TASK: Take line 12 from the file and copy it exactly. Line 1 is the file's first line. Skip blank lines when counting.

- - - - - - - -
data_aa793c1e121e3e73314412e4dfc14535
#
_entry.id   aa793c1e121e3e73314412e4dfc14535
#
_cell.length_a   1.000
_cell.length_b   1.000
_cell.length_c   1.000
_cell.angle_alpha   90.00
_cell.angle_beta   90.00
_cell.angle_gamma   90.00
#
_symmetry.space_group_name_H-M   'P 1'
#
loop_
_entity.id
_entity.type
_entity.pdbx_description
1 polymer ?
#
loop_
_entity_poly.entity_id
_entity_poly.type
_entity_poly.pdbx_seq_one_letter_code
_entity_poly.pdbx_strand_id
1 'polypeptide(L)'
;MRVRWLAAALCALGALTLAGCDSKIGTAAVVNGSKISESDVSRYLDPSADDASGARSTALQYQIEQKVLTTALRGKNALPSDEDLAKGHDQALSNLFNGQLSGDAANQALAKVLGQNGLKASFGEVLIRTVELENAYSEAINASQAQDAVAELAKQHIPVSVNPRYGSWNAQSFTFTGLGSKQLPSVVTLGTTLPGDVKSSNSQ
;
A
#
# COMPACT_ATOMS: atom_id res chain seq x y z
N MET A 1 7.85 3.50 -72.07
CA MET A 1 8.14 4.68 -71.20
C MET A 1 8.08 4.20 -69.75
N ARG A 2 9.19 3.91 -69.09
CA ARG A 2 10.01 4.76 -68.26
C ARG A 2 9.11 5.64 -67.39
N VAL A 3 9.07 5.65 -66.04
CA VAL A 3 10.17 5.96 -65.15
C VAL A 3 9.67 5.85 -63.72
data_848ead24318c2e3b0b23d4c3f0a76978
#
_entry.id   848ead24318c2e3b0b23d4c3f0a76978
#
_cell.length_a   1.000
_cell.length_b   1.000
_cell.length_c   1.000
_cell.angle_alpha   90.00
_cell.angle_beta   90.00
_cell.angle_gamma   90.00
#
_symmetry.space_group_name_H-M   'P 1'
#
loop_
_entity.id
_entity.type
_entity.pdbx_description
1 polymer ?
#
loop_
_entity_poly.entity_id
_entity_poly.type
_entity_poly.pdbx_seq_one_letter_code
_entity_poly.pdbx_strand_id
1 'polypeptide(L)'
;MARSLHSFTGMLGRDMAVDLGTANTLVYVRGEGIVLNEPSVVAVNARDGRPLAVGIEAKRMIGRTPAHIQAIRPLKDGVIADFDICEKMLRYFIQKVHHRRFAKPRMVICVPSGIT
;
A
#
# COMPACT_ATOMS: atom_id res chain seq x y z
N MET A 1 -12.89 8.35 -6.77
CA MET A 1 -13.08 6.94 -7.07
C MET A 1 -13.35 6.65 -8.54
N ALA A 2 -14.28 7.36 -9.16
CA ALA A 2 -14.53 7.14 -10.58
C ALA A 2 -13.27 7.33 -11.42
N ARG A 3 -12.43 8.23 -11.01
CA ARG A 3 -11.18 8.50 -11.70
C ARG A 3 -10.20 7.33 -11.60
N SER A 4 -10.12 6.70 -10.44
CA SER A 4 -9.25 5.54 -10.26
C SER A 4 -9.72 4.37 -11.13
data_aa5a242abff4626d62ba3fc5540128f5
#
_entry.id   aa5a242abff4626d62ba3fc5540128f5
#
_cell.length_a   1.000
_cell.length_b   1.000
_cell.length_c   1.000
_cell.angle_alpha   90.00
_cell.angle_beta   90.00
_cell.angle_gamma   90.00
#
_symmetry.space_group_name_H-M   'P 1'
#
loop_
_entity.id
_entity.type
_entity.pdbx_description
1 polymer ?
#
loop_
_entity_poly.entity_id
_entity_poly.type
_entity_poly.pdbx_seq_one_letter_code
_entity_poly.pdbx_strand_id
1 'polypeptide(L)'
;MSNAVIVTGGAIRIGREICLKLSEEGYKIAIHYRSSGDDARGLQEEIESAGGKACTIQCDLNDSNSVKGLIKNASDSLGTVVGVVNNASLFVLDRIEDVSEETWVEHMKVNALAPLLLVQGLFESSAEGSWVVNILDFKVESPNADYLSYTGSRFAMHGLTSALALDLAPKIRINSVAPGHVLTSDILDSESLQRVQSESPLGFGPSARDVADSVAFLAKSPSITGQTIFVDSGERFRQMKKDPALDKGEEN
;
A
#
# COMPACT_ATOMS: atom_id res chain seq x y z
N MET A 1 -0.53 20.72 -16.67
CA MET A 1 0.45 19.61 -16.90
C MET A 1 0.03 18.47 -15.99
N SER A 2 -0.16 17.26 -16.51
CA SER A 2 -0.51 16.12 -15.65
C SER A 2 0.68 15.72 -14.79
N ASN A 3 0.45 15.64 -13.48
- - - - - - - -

_symmetry.space_group_name_H-M   'P 1'